Sandalwood (santalum album) has a very long history - over 4,000 years of use - and is mentioned in Sanskrit and Chinese manuscripts.
The oil was used in religious ritual, and many deities and temples were carved from its wood.
The ancient Egyptians imported the wood from Asia to use in medicine, embalming and ritual burning to venerate their gods.
In Buddhism, it is considered to be one of the three incenses integral to Buddhist practice, together with aloes wood and cloves.
In the Zoroastrian temples it burns in sacred fires to soothe the troubles of all humanity. It is used by the Jewish, the Buddhist, the Hindus, as well as almost every other belief system for its vast diversity in attributes.
Sandalwood is among the perfumes approved by Islamic tradition, which also include musk, amber, jasmine and myrrh.
Sandalwood's "most divine fragrance" was felt to represent the divine qualities found in godly souls.
Many Asian ancient temples and religious accessories such as rosaries and staffs are made from sandalwood.
Sandalwood admirers have called sandalwood oil "Liquid Gold", due to its precious nature.
The Sandalwood is a small tree, growing to a height of about 10 meters.
It is an evergreen with rather tough green leaves. The trunk is gray brown, almost smooth, with many branches.
The flowers are formed at the tips of the branches and are pink to purple in color. Mature trees are used to produce the best quality essential oil.
The native Sandalwood tree grows almost exclusively in the forests of India and Indonesia.
As the tree grows, the essential oil develops in the roots and heartwood, which requires at least 15 to 20 years. Full maturity is reached after 60 to 80 years. The core of dark heartwood gradually develops, which is covered by outer sapwood.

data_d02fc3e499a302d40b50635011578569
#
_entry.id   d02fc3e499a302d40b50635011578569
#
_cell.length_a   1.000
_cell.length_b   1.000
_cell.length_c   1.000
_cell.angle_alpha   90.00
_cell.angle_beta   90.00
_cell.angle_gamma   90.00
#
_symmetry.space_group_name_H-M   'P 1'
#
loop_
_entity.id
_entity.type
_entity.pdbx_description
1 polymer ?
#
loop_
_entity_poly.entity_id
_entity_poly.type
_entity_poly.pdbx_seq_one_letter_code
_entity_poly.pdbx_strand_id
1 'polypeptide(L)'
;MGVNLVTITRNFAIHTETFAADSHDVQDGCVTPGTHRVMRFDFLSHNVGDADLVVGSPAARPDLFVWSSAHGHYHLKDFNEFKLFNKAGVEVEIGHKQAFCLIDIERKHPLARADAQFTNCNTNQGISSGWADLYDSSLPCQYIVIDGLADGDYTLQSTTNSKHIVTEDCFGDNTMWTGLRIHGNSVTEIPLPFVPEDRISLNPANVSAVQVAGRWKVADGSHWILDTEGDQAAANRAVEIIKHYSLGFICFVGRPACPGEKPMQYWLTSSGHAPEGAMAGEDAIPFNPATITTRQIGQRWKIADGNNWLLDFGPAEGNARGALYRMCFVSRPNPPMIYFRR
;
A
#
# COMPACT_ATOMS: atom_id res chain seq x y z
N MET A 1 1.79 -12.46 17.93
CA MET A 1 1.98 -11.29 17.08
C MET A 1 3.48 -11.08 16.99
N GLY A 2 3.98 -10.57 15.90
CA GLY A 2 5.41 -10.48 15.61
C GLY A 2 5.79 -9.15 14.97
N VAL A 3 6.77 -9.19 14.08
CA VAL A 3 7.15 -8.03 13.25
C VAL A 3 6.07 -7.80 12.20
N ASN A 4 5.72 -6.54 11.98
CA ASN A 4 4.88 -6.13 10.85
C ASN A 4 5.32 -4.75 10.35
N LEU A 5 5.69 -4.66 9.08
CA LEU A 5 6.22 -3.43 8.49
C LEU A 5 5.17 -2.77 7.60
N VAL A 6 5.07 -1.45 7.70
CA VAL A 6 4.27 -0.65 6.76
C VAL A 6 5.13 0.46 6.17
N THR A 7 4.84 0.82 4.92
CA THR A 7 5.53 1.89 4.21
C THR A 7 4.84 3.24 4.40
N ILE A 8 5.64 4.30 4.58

The sandalwood tree is never felled, but uprooted in the rainy season, when the roots are richer in the precious essential oil. Vietnam and New Caledonia have developed genuine Sandalwood.
The best quality oil comes from the Indian province of Mysore and Tamil Nadu where the harvest of Sandalwood trees are protected by the state government.
The roots and also the heartwood of the tree, are mechanically reduced to fine chips, which are steam distilled to produce the straw yellow colored essential oil.
Sixty kilograms of oil can be extracted from a ton of heartwood.
Once the oil has been distilled it is matured for six months so that it can achieve the right maturity and perfume.
It develops from a very pale yellow to a brownish yellow. it is extremely thick and viscous with a heavy, sweet, woody and fruity aroma which is pungently balsamic.
Sandalwood oil is high in sesquiterpenes, sesquiterpenols, sesquiterpenals, aldehydes, pterocarpin and the hydrocarbons such as isovaleric aldehyde, santene, and santenone.
Sandalwood oil has a very pleasant distinctive aroma, appreciated equally by both men and women.
Sandalwood oil makes a fine massage oil, or may be added to a moisturizing cream for skin care, particularly useful for cracked or dry skin.
A few drops of the oil in a warm bath is very relaxing and will impart to the body an attractive aroma. Sandalwood oil was used traditionally for skin renewal, yoga, and meditation.
It has a scent and some aphrodisiac like effects similar to deer musk.
It is considered one of the most calming incenses and is a preferred one for meditation and is said to calm the mind, enhance mental clarity, peaceful relaxation, openness, and help promote spiritual practices.
It is said to improve interpersonal relations.